Meet the Grads - Noah Caplinger

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Noah Caplinger is a graduating senior who is intent on pursuing a career in mathematics. Having been accepted into the University of Chicago graduate program, one of the top programs in the world, we wanted to take one last opportunity to speak with Noah before he continues on his inspiring path. 

Interview by Dan Margalit

What made you interested in majoring in mathematics?

Initially I wanted to be a chemist, but my 11th grade chemistry class put a stop to that pretty quick. That semester, I was taking calculus at my local university with a great professor, Dr. Hu. He was always happy to entertain my questions and I spent a lot of time in his office hours talking to him about math. Because of him, I took as much math as my dual enrollment program would allow, and here I am. I'm not sure I knew what I was getting into at the time, but I'm quite happy where I ended up.

Favorite class?

I'll give you two answers. The most rewarding was MATH 1564, "Linear algebra with abstract vector spaces" with Shahaf Nitzan---it was my first "real" math class and I learned tons of linear algebra. It set the tone for the rest of my math degree. The most fun was Dan Margalit's special topics class in geometric group theory, which I think is the topic I'll end up specializing in.

Favorite math-related activity?

The mapping class group lunch with Dan Margalit's research group. Once a week, everyone who studies mapping class groups in the department gets together to eat lunch. It's a great little social group, and I've learned quite a bit when the conversations inevitably turn to math.

What are you most proud of?

Two things come to mind. First, there is my research paper with Nick Salter, a professor at Notre Dame.  In the paper (called "Totally Symmetric sets in the General Linear Group"),  we classified totally symmetric sets in the general linear group (totally symmetric sets are a relatively new concept used for understanding group homomorphisms). I have hope that some of the ideas we developed will be used and built upon in the future, which is very exciting.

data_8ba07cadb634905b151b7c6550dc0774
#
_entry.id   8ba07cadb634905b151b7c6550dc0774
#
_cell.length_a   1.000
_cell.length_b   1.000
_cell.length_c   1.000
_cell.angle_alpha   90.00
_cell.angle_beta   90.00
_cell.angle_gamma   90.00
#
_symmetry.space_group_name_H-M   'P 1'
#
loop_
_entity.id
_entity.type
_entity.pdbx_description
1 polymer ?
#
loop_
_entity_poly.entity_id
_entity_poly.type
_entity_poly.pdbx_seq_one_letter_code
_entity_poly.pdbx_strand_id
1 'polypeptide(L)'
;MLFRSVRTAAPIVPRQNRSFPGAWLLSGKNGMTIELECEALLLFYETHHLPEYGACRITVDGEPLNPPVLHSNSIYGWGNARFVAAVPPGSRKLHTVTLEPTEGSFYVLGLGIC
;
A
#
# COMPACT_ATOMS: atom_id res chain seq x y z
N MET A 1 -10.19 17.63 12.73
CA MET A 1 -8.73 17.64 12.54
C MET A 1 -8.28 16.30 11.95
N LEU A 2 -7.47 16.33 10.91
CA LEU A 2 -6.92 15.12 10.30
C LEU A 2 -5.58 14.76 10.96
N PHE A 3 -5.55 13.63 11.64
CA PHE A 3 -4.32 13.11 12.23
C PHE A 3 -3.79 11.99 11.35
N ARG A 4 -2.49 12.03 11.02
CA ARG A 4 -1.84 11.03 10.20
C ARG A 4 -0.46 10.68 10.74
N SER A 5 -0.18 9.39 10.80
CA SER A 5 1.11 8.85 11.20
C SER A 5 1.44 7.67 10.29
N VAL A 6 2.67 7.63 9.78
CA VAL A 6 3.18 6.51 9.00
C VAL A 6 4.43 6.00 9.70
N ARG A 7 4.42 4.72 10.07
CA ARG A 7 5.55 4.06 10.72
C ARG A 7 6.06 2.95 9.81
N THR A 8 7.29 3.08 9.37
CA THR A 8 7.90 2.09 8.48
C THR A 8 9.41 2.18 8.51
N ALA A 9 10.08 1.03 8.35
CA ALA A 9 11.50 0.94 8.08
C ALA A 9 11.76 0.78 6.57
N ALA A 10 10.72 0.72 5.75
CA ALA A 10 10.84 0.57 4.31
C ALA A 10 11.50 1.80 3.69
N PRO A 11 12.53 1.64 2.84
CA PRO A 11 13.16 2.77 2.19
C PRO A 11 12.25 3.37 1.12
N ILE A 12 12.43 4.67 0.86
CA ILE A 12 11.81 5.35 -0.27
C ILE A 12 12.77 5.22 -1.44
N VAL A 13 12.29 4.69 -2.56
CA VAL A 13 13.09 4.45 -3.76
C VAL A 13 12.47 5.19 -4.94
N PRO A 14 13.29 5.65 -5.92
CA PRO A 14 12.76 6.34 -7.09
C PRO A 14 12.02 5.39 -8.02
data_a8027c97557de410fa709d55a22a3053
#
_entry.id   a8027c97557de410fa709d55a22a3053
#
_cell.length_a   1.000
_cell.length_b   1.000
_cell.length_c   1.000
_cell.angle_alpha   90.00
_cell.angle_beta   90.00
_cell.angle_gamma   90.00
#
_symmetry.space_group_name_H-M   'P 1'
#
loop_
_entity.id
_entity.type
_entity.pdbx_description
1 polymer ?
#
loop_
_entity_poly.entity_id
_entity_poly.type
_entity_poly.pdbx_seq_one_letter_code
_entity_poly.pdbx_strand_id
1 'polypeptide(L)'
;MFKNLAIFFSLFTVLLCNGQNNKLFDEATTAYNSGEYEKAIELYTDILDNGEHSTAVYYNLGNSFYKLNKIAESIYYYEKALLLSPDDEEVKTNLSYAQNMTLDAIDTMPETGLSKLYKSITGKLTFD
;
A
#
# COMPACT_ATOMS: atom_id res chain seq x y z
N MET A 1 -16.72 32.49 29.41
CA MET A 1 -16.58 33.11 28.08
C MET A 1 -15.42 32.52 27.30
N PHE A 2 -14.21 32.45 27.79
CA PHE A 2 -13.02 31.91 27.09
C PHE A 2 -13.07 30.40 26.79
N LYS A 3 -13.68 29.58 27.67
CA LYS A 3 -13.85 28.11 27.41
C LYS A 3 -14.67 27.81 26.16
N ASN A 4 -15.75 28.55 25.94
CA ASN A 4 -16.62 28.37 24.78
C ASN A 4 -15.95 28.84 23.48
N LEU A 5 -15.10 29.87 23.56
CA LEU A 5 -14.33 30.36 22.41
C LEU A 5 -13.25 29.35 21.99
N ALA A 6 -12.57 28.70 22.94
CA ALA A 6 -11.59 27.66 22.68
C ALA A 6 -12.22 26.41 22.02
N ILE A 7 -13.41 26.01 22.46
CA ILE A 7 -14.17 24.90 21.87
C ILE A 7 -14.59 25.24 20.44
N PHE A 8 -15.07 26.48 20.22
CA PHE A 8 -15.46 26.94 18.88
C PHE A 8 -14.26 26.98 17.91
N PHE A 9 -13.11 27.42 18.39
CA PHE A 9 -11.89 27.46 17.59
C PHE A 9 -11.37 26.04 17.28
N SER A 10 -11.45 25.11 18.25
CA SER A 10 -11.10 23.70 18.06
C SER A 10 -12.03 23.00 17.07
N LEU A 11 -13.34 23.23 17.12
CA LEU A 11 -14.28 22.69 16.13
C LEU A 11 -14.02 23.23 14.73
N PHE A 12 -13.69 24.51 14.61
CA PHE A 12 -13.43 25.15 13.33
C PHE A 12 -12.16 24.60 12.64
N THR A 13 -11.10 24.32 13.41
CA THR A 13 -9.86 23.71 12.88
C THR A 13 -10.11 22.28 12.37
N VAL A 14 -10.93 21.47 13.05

My other big project was my book, "Chess Algorithms". Chess programming (programming computers to play chess) was one of my hobbies in high school. I was very frustrated by the quality of chess exposition available on the internet, so I decided to write some notes. I initially planned for only 40 pages, but I ended up with a book, which is available on Amazon. It was a massive project that I'm quite proud of.

Favorite non-math activity?

Badminton Club for sure. I've played three times a week for almost all of the past four years. Friday nights usually involved playing until they kick us out of the CRC, then (sweaty and smelly) going out for Chinese food and Boba.

I heard you like writing. Is that right?

Yup. I always hated my English classes, but eventually I figured out that writing is lots of fun when you actually care about the topic. Chess Algorithms was just the start---my summer project is to write some notes on group theory solely from the perspective of group actions. Hopefully one day it'll turn into a book!

Future plans?

The dream is to go pro---into academia as a research mathematician. I want to do and write and talk about math for the rest of my life.


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